Moore, whom President Trump wants to appoint to the Federal Reserve Board, has been complaining about a “sleaze campaign” against him. The alleged “sleaze” involves simply repeating the sexist things Moore has publicly said in columns, speeches and on national TV. Such statements include: Women shouldn’t be allowed to report on sports unless they’re hot and wear revealing clothes; it would destabilize society if women became “economically self-sufficient”; and a powerful man should never take a meeting alone with any woman because she might falsely accuse him of sexual harassment.
Moore, who has enlisted the PR firm that helped save Brett M. Kavanaugh’s Supreme Court nomination, argues that his opponents are “pulling a Kavanaugh against me.” Which is odd, because Kavanaugh at least could claim he faced an ultimately unprovable he-said-she-said situation.
Moore’s situation is more like he-said-and-then-he-said-it-again-and-again-ad-nauseam-in-public-for-decades.
In any case, Moore claims that critics focus on the “spoofs” he made about the second sex because they don’t want to grapple with his awesome economic views.
The Supreme Court heard arguments today on the Trump administration’s decision to alter the 2020 Census to ask people if they are American citizens.
In a former life, I argued cases before the Supreme Court. From what I gathered today, it looks as if the five Republican appointees to the Court have already decided this move by Trump is constitutional.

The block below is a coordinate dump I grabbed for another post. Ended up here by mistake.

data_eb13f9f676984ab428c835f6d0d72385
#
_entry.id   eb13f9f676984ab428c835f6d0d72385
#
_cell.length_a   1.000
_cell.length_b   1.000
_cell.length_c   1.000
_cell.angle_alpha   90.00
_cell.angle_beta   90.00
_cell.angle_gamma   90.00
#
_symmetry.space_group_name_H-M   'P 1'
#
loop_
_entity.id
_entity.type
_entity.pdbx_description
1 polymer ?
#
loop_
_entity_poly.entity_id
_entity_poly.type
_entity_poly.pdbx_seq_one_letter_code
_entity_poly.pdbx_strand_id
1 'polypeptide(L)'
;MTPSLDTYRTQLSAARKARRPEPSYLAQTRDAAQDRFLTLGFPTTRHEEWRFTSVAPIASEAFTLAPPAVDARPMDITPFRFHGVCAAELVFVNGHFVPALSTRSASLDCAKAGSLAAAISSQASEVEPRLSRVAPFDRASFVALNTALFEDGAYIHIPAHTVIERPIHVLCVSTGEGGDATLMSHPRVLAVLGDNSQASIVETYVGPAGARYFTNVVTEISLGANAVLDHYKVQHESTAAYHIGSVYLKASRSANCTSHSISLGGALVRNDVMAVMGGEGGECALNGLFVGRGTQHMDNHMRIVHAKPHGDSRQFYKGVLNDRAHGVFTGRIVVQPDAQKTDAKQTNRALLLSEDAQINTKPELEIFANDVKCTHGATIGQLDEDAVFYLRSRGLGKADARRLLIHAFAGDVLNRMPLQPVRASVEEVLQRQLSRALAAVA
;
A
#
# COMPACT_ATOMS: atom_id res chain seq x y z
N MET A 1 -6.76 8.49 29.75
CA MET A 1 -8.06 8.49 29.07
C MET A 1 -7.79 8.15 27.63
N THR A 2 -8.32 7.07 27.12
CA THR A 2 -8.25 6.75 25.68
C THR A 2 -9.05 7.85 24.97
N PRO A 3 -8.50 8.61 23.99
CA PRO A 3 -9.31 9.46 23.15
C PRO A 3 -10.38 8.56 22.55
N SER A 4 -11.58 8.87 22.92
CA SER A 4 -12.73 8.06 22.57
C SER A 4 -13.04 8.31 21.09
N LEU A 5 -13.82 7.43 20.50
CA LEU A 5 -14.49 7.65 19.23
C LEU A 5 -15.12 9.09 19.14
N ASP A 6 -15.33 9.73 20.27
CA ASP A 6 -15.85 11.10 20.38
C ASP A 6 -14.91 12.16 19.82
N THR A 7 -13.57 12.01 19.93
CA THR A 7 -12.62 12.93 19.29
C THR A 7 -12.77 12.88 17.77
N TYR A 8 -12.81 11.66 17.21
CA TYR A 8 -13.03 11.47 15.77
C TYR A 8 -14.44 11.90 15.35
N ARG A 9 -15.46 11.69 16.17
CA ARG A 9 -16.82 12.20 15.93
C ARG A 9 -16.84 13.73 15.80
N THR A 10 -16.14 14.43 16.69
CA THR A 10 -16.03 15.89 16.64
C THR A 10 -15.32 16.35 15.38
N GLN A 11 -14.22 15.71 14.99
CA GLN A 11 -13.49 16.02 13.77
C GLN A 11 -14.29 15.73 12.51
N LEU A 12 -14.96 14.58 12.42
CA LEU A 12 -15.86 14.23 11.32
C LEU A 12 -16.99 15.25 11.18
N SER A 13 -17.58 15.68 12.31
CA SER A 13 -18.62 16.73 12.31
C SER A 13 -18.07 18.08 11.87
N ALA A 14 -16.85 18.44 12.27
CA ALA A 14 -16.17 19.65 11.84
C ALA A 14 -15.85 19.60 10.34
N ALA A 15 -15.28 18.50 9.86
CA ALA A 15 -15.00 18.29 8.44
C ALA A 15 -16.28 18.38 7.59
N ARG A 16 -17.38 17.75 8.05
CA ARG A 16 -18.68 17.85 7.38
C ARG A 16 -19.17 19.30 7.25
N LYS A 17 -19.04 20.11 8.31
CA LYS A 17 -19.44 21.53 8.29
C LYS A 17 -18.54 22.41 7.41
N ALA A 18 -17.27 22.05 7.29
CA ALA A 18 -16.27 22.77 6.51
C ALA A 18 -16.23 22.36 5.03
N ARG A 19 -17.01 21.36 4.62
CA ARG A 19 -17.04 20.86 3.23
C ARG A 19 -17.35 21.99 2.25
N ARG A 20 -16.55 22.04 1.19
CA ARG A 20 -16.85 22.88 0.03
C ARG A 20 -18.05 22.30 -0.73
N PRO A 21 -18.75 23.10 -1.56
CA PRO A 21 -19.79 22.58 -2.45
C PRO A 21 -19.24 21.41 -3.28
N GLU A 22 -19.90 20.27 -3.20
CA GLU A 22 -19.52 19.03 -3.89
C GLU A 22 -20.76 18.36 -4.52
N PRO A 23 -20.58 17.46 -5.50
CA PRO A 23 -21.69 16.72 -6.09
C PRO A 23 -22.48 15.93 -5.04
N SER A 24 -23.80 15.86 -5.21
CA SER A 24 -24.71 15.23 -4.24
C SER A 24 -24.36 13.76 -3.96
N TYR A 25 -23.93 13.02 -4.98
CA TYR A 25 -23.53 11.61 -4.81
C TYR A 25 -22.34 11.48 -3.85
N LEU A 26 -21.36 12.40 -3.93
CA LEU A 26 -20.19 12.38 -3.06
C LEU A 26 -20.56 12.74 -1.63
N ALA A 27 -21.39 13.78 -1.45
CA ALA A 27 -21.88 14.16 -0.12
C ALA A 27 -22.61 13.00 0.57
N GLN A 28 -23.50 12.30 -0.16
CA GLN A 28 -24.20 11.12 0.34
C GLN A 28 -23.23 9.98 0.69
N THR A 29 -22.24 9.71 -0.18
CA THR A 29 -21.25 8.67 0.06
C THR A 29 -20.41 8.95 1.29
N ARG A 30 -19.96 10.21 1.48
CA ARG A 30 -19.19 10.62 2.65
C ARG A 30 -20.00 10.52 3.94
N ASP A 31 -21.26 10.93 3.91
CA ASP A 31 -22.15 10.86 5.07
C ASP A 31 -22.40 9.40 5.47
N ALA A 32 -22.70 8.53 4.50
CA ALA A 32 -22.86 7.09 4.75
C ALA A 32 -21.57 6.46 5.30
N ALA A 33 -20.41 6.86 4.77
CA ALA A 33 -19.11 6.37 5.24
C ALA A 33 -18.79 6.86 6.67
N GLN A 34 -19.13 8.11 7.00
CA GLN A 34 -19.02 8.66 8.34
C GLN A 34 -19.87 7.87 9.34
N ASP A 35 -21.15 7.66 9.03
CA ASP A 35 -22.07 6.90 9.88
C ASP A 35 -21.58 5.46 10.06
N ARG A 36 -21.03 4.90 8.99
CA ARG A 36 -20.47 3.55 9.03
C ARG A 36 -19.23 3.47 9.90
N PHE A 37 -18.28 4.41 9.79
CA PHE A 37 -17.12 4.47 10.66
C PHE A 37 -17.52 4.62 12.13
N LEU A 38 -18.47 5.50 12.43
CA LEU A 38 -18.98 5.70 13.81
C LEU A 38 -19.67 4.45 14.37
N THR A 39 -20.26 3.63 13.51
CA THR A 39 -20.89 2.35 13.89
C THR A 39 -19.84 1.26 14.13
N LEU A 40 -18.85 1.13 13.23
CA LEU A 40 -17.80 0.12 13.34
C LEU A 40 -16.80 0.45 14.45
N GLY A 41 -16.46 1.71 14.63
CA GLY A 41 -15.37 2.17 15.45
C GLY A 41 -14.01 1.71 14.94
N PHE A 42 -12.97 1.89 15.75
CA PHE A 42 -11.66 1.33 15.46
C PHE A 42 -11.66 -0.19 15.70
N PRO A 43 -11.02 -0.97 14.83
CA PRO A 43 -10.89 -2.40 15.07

But it’s not. The U.S. Constitution calls for “actual enumeration” of the total population for an explicit purpose: To count the residents – not just citizens, residents – of every state to properly allocate congressional representatives to the states based on population.
Asking whether someone is a citizen is likely to cause some immigrants — not just non-citizens, but also those with family members or close friends who aren’t citizens — not to respond for fear that they or their loved ones would be deported. In the current climate of fear, this isn’t an irrational response.
The result would be a systemic undercounting of immigrant communities. The Census Bureau has already calculated that it’s likely to result in a 5.1 percent undercount of noncitizen households.
This would have two grossly unfair results.